"I wrote my book to help people not feel ashamed about who they are," Suzy Favor Hamilton says

By Tierney McAfee
September 08, 2015 04:10 PM
Brian Lowe

Nearly three years ago, it was revealed that former Olympic runner Suzy Favor Hamilton was leading a secret life as a high-end escort. Today, her life is finally back on track.

In her revealing new memoir, Fast Girl, excerpted in this week’s issue of PEOPLE, the onetime golden girl of track and field explains how she was able to triumph over the bipolar disorder that led her down a very dark path – and wreaked havoc on her career and family life.

“I wrote my book to help people not feel ashamed about who they are,” says the three-time Olympian, who was diagnosed with bipolar disorder in January 2013. “My mistakes are greater than others, but we’ve all made them. Stand up and be proud of who you are. Life’s too short to live in shame.”

These days, Hamilton, 47, is living a quieter and more candid life with her husband and college sweetheart, Mark, and her daughter, Kylie, 10. Splitting her time between Madison, Wisconsin and Malibu, where she works as a yoga instructor, Hamilton credits her regimen of medication, talk therapy and rigorous exercise with helping her find peace.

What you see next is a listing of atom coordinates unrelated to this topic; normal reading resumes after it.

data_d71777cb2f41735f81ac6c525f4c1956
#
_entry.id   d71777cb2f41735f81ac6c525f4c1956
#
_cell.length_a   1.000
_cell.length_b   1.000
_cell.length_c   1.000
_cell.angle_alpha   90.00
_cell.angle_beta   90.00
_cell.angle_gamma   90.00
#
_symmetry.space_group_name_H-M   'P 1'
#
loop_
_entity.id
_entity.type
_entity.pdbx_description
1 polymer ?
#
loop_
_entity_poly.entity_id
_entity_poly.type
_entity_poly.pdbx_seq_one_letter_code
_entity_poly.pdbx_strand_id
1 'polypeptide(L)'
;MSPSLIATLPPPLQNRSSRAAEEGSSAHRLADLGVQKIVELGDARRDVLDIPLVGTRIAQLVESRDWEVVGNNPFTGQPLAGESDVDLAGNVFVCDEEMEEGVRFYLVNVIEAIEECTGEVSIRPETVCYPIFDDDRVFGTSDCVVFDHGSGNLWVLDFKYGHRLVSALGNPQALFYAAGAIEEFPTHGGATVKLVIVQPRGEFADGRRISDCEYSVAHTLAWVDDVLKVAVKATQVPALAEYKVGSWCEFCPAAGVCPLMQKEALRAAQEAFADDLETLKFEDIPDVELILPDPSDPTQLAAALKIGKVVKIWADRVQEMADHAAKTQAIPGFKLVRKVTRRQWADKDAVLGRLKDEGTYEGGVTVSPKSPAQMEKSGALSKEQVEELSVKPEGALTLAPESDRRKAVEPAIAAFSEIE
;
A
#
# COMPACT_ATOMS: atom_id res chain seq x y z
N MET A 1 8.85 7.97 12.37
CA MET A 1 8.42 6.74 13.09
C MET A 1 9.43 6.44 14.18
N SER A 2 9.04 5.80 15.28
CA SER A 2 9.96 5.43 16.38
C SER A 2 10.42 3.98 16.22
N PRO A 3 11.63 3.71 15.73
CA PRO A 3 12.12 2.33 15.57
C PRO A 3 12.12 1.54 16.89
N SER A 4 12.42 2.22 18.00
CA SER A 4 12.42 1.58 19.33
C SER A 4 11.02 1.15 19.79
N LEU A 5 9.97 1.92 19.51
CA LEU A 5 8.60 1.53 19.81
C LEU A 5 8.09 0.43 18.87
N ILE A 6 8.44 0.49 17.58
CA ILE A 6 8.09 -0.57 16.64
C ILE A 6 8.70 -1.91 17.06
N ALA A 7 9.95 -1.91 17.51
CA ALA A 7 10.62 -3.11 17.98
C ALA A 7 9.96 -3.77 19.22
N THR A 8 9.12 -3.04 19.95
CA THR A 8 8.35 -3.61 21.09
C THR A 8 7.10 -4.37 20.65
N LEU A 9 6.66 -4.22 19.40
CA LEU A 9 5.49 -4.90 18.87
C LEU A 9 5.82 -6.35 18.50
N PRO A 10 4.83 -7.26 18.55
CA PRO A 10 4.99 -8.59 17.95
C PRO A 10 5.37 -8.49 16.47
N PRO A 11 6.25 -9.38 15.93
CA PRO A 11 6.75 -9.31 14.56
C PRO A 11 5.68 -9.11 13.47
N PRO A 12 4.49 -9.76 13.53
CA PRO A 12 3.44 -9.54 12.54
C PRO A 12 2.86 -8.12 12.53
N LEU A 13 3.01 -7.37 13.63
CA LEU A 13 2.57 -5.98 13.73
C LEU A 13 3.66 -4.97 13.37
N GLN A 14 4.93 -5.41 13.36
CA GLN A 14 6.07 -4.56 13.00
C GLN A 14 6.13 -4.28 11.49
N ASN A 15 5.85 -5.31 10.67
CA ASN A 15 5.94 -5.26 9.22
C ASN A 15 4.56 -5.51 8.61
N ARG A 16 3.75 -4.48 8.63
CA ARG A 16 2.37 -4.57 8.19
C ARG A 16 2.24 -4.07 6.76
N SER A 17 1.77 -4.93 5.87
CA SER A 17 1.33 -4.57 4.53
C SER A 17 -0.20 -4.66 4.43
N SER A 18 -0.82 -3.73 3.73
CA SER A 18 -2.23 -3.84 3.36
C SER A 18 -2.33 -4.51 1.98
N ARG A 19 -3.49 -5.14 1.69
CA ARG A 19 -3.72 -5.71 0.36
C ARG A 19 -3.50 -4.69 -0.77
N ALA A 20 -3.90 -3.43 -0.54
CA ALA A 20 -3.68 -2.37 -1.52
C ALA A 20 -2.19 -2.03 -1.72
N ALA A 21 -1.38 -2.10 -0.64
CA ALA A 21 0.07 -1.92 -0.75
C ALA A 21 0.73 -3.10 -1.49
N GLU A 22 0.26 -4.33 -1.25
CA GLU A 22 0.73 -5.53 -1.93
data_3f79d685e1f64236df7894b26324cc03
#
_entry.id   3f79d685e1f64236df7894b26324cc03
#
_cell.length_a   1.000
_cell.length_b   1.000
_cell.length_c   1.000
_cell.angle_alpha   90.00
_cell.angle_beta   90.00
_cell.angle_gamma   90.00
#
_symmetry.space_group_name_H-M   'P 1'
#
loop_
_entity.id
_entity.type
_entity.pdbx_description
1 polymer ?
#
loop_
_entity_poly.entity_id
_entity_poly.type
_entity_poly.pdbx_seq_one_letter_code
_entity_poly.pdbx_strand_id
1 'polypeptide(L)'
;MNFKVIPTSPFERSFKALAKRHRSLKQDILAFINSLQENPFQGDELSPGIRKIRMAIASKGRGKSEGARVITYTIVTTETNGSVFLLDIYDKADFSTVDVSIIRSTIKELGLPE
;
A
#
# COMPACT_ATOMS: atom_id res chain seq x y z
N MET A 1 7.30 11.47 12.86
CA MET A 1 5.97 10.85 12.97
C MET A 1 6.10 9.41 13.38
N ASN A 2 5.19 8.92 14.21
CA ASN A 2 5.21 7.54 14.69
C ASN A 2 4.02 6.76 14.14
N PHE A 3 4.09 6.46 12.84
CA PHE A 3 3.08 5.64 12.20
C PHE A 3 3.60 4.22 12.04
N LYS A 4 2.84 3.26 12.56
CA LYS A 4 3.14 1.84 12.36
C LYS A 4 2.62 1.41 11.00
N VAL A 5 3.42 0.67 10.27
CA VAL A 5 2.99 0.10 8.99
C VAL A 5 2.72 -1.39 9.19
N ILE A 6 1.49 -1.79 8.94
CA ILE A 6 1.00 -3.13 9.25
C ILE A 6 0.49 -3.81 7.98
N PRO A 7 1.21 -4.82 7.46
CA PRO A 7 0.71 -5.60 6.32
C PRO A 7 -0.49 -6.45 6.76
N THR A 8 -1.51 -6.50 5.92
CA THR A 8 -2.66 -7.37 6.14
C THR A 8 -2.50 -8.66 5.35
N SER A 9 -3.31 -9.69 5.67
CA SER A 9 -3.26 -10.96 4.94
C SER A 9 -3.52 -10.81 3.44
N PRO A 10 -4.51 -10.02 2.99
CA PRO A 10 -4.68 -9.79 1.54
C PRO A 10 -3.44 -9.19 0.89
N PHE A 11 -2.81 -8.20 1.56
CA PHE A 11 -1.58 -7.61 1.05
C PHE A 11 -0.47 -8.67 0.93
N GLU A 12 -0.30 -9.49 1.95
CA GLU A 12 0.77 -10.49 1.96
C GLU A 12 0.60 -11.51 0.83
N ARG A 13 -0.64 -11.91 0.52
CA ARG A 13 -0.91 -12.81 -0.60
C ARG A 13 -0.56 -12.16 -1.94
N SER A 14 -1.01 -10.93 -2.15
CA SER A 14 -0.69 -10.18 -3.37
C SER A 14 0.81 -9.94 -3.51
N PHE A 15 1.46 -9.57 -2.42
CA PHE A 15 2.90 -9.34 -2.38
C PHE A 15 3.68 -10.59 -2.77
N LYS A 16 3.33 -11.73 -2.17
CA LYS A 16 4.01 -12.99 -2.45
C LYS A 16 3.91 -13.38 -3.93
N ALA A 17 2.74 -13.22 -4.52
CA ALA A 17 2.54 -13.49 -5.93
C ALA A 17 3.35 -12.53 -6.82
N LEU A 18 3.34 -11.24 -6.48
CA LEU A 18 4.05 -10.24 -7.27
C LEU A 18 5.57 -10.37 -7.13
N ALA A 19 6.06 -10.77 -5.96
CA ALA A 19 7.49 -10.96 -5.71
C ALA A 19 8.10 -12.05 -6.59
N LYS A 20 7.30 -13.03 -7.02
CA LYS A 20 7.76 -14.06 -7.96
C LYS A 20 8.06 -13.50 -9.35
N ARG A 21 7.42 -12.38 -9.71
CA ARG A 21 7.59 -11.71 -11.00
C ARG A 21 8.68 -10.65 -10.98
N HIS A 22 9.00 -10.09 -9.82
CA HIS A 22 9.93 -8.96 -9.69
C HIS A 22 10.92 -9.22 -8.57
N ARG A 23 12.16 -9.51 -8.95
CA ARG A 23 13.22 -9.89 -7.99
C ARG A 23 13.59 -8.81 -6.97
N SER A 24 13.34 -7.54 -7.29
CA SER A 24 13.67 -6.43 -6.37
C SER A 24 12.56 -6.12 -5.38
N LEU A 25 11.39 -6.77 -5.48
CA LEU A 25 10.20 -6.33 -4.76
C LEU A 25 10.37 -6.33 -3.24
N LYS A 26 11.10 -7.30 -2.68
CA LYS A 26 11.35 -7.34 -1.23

Living by the ocean, she adds, “has been mentally important to me.”

She’s come a long way from the shocking moment when she fell before reaching the finish line at the 2000 Sydney Games, which she says is “where my spiral down started.”

The mania she’d been experiencing worsened in 2011 when a prescribed antidepressant caused hypersexuality and drew her into the dangerous world of high-end prostitution. It wasn’t long before a reporter from the Smoking Gun website found her in Las Vegas and exposed her secret life in December 2012.

“The next morning, my darkest thoughts were on a loop: I had shamed my parents, my husband, our family,” Hamilton writes in her book. “It would be better if I were dead.”

But the scandal ultimately saved her – and writing her memoir has helped heal the scars that once defined her.

It “was therapeutic for me,” she says. “There are so many people who are silently suffering. What would happen if they spoke up? That’s what I’m hoping to help with.”

For more on Suzy Favor Hamilton’s struggle with bipolar disorder, pick up a copy of this week’s PEOPLE, on newsstands Friday